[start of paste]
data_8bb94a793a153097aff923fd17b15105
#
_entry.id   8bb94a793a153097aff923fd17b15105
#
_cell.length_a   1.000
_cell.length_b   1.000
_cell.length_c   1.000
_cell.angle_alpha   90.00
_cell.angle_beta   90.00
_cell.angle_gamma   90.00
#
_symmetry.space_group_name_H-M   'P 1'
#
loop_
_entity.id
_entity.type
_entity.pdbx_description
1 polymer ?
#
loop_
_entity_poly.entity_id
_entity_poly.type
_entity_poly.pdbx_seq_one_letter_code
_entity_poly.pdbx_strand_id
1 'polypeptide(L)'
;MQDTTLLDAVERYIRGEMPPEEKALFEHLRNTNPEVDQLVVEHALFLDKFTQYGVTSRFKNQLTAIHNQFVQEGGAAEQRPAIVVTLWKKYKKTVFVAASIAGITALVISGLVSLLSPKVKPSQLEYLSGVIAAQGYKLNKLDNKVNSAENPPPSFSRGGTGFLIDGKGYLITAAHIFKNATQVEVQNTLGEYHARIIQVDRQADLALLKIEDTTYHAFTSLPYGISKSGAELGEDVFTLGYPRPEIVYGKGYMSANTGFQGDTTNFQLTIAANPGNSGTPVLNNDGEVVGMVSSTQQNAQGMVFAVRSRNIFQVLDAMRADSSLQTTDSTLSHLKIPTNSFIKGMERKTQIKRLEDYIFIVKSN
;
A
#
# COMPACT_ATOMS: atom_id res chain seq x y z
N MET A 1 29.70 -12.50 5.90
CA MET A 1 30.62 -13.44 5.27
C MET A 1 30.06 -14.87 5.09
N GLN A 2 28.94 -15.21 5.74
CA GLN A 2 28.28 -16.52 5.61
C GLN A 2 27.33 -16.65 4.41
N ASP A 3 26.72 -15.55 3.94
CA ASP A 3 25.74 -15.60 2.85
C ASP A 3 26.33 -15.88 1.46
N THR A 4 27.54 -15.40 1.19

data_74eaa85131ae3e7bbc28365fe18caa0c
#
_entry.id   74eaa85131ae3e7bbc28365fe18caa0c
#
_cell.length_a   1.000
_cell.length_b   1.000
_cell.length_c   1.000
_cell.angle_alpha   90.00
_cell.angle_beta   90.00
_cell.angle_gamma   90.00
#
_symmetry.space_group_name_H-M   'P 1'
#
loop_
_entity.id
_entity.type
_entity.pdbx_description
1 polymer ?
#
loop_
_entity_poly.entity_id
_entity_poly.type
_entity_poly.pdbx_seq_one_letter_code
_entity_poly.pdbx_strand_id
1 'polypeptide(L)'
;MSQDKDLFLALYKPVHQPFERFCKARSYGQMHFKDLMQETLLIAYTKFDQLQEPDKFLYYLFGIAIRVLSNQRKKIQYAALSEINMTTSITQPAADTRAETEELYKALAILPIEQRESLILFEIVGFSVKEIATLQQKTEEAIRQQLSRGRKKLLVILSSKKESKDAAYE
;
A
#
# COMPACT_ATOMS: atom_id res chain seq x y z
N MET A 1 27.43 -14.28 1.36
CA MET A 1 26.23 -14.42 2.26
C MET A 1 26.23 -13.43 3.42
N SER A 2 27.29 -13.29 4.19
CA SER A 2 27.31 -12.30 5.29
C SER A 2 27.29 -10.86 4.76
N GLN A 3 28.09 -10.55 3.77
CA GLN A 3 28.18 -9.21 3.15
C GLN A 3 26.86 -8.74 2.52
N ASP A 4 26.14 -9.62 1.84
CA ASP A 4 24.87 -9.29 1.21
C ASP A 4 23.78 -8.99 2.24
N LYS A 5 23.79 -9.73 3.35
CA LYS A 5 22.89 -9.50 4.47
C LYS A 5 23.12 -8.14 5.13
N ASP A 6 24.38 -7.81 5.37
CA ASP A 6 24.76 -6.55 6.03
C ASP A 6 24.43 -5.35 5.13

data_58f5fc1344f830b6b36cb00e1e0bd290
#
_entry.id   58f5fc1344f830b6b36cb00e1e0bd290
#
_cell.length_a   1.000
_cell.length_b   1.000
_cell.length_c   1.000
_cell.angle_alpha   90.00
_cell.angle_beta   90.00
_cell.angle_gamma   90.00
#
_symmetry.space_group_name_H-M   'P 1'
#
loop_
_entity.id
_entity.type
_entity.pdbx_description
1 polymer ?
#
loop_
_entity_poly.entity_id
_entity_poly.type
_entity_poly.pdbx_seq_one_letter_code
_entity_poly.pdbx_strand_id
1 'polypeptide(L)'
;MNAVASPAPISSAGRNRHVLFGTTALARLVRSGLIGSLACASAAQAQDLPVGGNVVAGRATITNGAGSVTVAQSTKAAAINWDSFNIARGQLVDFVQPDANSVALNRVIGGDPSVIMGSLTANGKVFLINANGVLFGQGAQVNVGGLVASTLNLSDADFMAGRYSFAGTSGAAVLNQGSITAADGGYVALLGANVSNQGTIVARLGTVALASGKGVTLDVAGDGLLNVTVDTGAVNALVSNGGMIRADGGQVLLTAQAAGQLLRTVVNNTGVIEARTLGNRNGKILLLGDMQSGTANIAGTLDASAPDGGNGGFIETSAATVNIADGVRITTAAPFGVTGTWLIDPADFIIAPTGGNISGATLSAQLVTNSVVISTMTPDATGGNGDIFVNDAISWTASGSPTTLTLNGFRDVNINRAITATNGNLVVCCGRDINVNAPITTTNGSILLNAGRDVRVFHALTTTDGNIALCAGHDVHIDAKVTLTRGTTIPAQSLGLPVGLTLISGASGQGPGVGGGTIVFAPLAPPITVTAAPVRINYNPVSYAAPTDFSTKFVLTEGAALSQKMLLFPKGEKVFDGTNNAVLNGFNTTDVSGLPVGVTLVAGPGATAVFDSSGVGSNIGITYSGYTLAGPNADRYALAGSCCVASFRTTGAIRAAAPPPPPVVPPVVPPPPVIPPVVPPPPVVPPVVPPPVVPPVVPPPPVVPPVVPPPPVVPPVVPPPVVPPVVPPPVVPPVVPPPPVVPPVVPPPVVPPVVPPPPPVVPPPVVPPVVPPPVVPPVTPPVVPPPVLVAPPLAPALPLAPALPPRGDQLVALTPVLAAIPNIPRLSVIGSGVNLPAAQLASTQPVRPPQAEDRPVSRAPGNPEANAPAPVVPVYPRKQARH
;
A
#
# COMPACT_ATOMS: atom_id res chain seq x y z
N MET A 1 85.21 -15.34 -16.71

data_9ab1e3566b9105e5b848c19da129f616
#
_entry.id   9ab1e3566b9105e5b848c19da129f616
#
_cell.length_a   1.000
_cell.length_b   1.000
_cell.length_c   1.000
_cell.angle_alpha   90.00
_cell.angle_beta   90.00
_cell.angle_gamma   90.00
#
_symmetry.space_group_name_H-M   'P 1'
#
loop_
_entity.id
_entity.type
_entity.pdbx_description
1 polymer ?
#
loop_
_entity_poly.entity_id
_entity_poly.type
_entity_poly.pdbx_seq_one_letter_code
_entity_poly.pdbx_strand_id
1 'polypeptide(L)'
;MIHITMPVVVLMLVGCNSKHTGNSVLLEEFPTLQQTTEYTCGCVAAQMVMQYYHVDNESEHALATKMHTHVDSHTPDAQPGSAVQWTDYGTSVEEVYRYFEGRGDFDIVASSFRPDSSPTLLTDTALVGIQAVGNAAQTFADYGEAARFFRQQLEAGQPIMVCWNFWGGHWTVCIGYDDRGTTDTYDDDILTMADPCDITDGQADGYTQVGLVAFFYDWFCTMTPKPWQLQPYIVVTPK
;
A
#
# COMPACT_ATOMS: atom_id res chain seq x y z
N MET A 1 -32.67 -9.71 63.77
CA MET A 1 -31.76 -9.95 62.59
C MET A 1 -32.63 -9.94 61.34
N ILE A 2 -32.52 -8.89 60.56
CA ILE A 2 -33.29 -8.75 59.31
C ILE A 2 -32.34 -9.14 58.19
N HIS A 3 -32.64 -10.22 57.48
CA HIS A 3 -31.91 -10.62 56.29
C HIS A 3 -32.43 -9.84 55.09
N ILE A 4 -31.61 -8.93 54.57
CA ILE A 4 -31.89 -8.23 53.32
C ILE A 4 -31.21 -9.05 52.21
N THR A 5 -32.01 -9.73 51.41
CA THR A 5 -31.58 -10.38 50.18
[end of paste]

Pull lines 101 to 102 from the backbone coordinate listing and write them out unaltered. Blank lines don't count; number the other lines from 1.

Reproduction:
#
loop_